[gmpi] Re: Topic 1: Audience for and users of plugins

  • From: "Laurent de Soras [Ohm Force]" <laurent@xxxxxxxxxxxx>
  • To: gmpi@xxxxxxxxxxxxx
  • Date: Sat, 15 Feb 2003 23:16:17 +0100

> Who are our target users/customers?
> Who are our target developers?

I'd say mostly DAW users. I think we should focus on it.
Of course this will not close the door to game consoles,
plam thingies or other applications. But trying to cater
for too much platform requirements is going to make GMPI
complex and not optimally designed.

We should design GMPI only for platform we know and we
develop for. How many of us are experienced enough with
modern gaming audio or today's hardware synthesiser
development ? Do we know every technical issue for these
technologies, the current market directions ? Finally, are
these industries really demanding for GMPI ? I ask these
question because I hear many people requiring support for
various platforms and uses, but I'm not even sure they are
developping for them. We cannot seriously produce a
standard for areas we don't master.

I (personally and within my company) develop for DAWs and
feel a need from musicians, sound engineers, sound designers
etc. as well as audio/music developers. The goal is to be
able to connect pieces of sound software (classified as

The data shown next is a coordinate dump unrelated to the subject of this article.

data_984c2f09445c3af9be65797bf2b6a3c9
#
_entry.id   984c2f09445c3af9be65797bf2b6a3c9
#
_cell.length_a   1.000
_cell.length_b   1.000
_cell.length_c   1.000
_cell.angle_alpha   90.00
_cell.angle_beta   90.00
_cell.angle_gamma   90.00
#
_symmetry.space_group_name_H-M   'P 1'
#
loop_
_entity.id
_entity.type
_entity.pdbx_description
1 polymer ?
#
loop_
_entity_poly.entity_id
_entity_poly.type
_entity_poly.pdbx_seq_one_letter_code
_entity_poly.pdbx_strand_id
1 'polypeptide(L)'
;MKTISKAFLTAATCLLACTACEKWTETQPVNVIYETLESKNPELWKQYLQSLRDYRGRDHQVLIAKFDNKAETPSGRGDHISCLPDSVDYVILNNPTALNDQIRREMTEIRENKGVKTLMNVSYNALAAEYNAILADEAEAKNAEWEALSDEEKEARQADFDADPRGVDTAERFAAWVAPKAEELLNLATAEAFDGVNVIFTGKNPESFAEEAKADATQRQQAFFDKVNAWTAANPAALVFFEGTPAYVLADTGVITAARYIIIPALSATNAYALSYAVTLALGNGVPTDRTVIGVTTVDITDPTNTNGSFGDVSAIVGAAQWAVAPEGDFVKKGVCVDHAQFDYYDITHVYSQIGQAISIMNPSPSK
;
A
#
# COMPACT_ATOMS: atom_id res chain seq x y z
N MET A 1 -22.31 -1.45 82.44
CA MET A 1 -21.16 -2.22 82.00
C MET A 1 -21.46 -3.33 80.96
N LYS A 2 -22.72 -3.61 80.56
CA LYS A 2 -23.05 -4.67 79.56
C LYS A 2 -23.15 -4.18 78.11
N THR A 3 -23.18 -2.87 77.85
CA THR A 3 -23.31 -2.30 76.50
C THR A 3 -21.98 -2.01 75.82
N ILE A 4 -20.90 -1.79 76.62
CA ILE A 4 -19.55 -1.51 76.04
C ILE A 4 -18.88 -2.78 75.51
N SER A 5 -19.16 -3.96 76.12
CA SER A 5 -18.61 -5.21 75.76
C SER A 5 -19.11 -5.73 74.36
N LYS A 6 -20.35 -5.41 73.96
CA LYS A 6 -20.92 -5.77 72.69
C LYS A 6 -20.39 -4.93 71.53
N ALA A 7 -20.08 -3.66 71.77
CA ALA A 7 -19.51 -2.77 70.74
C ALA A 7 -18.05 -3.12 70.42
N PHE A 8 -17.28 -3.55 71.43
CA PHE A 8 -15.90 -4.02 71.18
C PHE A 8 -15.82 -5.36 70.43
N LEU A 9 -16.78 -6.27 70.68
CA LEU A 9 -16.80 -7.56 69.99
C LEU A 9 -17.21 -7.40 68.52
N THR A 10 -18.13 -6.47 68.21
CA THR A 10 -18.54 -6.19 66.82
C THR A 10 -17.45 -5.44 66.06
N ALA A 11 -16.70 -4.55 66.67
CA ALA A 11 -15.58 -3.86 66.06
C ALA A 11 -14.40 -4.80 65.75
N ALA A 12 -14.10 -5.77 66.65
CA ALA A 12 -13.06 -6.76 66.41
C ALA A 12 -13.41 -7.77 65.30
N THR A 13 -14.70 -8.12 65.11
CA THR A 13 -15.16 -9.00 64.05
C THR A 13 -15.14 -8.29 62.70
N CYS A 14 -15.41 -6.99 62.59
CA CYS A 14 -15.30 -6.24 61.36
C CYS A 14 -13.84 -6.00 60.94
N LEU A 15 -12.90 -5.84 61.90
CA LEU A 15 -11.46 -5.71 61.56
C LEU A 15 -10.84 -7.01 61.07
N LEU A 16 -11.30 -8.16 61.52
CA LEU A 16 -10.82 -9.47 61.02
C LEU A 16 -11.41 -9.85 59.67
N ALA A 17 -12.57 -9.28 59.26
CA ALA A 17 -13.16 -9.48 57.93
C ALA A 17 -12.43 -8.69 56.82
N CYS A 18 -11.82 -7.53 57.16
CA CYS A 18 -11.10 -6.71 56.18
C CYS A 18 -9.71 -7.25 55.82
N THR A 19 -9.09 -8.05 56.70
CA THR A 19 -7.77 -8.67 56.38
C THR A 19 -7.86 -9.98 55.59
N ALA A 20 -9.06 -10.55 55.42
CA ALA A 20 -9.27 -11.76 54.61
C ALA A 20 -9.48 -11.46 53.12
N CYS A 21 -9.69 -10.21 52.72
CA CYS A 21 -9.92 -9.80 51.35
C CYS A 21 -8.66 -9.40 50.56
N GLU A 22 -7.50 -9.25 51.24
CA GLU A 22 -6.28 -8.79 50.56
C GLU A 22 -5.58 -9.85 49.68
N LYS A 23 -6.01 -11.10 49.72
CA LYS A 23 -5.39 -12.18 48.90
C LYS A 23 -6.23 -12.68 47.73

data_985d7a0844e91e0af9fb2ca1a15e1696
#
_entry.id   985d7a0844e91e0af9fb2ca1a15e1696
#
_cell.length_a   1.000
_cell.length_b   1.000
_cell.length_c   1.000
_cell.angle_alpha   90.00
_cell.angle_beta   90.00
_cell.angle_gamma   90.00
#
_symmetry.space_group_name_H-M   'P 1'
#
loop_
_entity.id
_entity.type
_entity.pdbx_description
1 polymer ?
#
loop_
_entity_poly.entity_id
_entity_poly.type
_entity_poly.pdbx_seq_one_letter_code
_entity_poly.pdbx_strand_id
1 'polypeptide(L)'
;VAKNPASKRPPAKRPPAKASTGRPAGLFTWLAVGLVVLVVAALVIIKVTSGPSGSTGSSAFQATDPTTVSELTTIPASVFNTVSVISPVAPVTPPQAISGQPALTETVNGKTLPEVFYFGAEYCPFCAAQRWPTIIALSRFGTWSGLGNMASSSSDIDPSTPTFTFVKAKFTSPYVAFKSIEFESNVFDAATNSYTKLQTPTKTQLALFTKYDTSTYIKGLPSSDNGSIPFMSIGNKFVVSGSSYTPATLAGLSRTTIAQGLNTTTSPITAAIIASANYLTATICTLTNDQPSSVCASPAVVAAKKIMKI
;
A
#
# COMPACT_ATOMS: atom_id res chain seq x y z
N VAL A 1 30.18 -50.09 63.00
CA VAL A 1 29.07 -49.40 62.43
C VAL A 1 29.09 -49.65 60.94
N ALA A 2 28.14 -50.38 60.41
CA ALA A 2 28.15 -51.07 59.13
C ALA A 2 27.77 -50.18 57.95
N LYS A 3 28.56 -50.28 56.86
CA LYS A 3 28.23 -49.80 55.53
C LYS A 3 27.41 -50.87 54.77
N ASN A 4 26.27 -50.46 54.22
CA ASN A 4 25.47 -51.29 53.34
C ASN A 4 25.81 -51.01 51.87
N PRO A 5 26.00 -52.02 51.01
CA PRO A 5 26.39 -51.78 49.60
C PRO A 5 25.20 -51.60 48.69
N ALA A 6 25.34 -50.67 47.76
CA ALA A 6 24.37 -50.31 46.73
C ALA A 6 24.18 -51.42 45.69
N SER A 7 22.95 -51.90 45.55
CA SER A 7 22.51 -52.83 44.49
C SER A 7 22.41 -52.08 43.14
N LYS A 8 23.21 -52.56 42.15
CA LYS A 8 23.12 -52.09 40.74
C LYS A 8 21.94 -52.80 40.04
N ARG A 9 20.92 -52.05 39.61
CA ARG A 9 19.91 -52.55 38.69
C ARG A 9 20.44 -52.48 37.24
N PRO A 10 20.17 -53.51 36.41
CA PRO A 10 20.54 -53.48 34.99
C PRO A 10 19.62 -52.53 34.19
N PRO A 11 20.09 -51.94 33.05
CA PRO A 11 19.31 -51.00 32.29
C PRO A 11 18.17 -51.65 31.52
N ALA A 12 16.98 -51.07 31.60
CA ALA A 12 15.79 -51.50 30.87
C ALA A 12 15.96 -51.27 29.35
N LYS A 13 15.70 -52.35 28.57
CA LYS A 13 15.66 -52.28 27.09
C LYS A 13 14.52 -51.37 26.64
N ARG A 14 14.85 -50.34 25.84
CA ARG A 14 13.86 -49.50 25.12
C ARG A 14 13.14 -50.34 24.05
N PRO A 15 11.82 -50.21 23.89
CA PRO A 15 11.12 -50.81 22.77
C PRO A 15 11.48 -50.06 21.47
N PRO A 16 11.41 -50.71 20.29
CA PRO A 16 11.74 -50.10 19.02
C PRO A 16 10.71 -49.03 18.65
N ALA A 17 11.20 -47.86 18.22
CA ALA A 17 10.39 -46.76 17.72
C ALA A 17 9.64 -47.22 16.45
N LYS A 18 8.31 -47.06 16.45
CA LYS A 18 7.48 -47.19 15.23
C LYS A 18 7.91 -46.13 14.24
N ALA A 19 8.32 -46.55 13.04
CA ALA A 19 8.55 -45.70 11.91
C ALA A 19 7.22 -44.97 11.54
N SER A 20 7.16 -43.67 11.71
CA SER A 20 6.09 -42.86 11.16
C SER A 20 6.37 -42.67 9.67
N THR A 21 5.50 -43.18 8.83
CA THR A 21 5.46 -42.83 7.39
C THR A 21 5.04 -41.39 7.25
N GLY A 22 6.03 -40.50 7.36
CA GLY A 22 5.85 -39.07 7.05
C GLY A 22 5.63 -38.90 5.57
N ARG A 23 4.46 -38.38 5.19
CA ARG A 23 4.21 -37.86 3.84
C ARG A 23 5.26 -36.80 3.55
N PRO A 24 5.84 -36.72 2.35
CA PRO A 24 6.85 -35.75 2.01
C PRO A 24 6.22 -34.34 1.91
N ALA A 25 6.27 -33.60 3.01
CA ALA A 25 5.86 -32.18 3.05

Hosts and Plug-ins), with efficient interoperability. These
pieces of software should allow user to work as easily and
creatively as possible, with a maximum compatibility. On
the other hand, they should remain easy and simple to

Because there are already many valuable audio software, I
suggest GMPI to be at least capable of being a super-wrapper
for existing standards, allowing GMPI-featured DAWs to work
with plug-ins from several standards in a transparent way.

> What kinds of plugins do people use today, and what will
> they want to use in the future?

This is not an exhaustive list, just generic ideas I just
have in mind:

- Audio effects
- Music data processors ("MIDI effects")
- Synthesisers
- Hybrid (audio effects driven with music data)
- Music data producers (automatic music composers,
modulation generators, simple sequencers)
- Generic sources/sinks (disk writers, wrapper for audio
and MIDI ports, etc)

I think everyone would agree with real-time processing
support. But should we make the API capable of off-line
processing (sampling rate conversion, different time
scale for in/out, non-linear access to source), just like
the off-line part of VST ? IMHO both keep a lot of common
features but are quite different in the functioning. Mixing
them seems dangerous, and probably confusing for the end-
user. Two sub-APIs ? How ?

-- Laurent

Laurent de Soras                  |               Ohm Force
DSP developer & Software designer |  Digital Audio Software
mailto:laurent@xxxxxxxxxxxx       | http://www.ohmforce.com

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